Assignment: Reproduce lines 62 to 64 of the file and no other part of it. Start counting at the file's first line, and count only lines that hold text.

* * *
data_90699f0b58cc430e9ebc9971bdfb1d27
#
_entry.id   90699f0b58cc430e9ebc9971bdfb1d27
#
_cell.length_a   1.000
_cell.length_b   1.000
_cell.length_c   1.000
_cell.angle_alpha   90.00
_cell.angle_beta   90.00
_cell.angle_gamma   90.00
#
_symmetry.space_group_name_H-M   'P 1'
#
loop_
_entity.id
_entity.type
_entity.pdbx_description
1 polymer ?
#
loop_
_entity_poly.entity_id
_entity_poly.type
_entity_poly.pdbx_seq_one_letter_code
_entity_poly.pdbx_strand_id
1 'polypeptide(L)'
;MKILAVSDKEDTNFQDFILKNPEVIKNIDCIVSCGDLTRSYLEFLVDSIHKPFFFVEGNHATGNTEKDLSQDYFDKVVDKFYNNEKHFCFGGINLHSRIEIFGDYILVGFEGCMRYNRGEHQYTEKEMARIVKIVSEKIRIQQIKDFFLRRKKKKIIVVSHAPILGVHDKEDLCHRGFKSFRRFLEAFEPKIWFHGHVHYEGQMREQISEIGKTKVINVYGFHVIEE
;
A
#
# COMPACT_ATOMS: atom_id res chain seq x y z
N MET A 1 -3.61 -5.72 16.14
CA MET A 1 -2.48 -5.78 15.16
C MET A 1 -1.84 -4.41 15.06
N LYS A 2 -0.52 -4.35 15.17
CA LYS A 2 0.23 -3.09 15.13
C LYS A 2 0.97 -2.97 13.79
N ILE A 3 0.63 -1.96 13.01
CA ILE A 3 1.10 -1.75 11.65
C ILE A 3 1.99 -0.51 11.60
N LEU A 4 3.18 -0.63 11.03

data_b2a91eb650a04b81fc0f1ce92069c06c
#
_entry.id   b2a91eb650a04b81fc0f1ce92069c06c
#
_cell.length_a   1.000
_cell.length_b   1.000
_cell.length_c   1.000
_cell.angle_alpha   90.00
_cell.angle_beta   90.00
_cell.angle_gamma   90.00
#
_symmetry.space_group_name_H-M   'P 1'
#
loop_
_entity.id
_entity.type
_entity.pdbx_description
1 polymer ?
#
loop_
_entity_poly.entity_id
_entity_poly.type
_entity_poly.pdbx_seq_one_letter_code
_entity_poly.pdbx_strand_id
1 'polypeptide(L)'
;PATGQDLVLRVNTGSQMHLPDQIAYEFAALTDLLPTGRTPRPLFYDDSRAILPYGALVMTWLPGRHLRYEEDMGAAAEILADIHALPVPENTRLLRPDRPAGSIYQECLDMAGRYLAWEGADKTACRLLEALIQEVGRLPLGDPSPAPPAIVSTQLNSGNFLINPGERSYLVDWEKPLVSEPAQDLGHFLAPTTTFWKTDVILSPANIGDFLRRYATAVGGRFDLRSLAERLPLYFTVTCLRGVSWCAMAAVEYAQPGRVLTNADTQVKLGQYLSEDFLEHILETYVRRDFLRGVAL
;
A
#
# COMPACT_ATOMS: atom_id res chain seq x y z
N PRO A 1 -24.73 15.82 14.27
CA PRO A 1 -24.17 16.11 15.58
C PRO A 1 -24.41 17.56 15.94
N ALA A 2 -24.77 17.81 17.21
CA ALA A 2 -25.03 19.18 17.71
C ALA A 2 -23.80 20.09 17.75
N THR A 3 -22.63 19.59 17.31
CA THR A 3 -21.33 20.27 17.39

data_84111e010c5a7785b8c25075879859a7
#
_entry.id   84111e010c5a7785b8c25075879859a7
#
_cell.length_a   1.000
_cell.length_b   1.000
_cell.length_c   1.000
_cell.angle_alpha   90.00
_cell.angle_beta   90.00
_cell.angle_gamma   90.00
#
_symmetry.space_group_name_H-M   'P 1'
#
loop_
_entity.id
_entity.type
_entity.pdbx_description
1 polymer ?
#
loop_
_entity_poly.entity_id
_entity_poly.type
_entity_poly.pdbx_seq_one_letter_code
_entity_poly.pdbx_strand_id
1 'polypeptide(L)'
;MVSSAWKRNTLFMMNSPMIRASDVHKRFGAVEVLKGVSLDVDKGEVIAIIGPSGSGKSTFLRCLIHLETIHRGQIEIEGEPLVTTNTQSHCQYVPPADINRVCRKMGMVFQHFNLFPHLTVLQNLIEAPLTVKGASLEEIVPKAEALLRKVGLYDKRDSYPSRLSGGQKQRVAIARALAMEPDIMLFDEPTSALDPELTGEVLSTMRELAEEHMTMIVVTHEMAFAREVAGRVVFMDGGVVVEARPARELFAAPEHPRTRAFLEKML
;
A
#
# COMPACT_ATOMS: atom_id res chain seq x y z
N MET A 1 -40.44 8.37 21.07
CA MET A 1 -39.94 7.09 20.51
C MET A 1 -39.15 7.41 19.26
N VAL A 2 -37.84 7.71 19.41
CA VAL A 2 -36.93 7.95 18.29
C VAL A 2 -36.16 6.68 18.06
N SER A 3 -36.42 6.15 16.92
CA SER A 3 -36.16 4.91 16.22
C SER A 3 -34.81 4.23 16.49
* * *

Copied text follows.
_entity_poly.type
_entity_poly.pdbx_seq_one_letter_code
_entity_poly.pdbx_strand_id